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What is Inflation Accounting?

Updated on April 14, 2024 , 3066 views

Inflation Accounting is a strategy for accounting of rising and falling of goods’ costs in different parts of the world on the reported numbers of worldwide companies. Financial statements are modified according to price indexes rather than depending simply on a cost accounting Basis to provide a clearer picture of a firm's financial position in inflationary environments.

Inflation accounting

Price level accounting is another name for this technique.

Working of Inflation Accounting

Historical information on financial accounts is no longer relevant when a corporation operates in a country with considerable price inflation or deflation. To address this problem, corporations are sometimes allowed to use inflation-adjusted figures, which restate numbers to reflect current economic realities.

Companies in this category are obliged to update their financial statements regularly. It is to keep them updated with current economic and financial conditions, augmenting cost-based financial statements with frequent price-level adjusted financial statements.

Methods of Inflation Accounting

Inflation accounting is divided into Current Purchasing Power (CPP) and Current Cost Accounting (CCA).

Current Purchasing Power (CPP)

Money and non-monetary elements are separated using the CPP approach. Recording a net gain or loss is required for the accounting adjustment for monetary items. Non-monetary elements (those with no fixed value) are converted to figures using a conversion Factor equal to the price index at the end of the period divided by the price index at the transaction date.

Current Cost Accounting (CCA)

It evaluates assets at their Fair Market Value (FMV) rather than their historical cost, the amount paid when the Fixed Asset was purchased. Both monetary and non-monetary elements are restated to current values under the CCA.

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Pros of Inflation Accounting

  • The value of the corrected numbers to internal users, external users, and the government is the critical advantage.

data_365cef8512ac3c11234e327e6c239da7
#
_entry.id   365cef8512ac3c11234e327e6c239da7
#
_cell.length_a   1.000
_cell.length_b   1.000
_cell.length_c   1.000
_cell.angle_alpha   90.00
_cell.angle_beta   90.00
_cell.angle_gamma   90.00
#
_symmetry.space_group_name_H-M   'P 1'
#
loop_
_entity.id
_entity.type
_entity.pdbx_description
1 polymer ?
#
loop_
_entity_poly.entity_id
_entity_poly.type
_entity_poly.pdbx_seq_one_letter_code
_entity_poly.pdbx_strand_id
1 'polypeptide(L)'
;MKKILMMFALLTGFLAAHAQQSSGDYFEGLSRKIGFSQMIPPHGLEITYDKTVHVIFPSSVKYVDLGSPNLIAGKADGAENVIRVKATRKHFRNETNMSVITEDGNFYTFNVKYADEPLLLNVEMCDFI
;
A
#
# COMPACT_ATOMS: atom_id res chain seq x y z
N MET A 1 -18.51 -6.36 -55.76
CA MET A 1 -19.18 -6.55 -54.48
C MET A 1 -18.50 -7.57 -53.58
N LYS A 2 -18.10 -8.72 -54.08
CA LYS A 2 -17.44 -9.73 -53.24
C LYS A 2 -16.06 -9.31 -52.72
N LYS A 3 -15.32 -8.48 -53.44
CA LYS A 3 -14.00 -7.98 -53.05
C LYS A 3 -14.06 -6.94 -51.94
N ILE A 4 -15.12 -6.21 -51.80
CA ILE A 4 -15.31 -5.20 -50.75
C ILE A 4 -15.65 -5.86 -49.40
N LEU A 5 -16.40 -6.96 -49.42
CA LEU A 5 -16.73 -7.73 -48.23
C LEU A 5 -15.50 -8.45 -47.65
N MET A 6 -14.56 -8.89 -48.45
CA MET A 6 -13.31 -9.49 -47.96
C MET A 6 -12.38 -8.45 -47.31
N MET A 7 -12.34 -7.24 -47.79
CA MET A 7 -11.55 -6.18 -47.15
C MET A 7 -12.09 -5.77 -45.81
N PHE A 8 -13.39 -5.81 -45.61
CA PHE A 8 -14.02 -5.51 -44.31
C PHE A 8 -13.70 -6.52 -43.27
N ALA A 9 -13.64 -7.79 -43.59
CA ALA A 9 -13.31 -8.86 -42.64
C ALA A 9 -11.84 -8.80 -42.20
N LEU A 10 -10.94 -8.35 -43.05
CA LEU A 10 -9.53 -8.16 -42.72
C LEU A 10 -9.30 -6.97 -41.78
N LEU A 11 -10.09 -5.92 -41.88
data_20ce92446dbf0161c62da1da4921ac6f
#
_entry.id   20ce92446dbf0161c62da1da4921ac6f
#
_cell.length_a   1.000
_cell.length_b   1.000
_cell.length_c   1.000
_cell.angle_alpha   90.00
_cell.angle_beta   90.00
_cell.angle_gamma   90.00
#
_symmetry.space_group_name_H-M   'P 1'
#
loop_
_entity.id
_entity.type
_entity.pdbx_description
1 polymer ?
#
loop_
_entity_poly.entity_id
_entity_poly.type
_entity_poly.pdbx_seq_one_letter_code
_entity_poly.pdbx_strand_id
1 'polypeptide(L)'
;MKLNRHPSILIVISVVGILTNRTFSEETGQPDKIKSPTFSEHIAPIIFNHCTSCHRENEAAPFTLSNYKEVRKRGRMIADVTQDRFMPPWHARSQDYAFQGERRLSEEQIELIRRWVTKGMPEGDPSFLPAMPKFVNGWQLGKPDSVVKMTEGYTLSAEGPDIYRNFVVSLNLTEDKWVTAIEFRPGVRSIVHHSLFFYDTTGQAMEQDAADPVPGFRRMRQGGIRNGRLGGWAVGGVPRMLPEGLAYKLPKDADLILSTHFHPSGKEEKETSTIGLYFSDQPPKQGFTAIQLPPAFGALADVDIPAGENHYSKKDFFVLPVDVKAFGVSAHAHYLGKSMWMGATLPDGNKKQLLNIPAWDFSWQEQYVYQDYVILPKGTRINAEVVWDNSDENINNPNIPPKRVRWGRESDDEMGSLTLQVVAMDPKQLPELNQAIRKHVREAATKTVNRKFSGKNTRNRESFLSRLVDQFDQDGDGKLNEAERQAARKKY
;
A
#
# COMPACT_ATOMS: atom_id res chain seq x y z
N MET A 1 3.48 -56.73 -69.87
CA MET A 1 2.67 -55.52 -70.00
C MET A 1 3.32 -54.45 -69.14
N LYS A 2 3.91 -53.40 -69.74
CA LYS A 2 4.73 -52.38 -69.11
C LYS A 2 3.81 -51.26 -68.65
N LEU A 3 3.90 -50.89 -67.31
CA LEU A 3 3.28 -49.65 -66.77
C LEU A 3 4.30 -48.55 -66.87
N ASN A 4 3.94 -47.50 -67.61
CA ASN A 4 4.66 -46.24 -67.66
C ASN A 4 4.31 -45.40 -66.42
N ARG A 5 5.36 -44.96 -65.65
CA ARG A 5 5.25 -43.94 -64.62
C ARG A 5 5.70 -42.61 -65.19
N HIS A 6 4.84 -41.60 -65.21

• It enables more realistic and comparable statistics compared to other companies' financial statements and historical financial statements.
  • If inflation or deflation is excessively high, it isn't easy to compare current Income to previous costs. In such circumstances, inflation accounting delivers a considerable benefit to its consumers.

Cons of Inflation Accounting

  • Inflation accounting can make financial statements more complicated, making it more difficult for investors and other users to comprehend the figures.
  • It can also lead to a moral hazard issue for businesses that try to deceive customers with their financials by viewing them through this lens.
  • It can also lead to many restatements and financial statements that are continuously changing.

Conclusion

When there is a lot of inflation or deflation, inflation accounting is used. It's used to make adjustments to accounting numbers and financial statements to reflect more accurate representations of expenses and incomes at any particular point in time.

Inflation accounting procedures can only be utilized if accounting rules allow them, differing according to the reporting location and accounting standards employed. CPP and CCA are the two basic inflation accounting approaches. Both methodologies can have a significant impact on determining a company's actual financial value.

Disclaimer:
All efforts have been made to ensure the information provided here is accurate. However, no guarantees are made regarding correctness of data. Please verify with scheme information document before making any investment.
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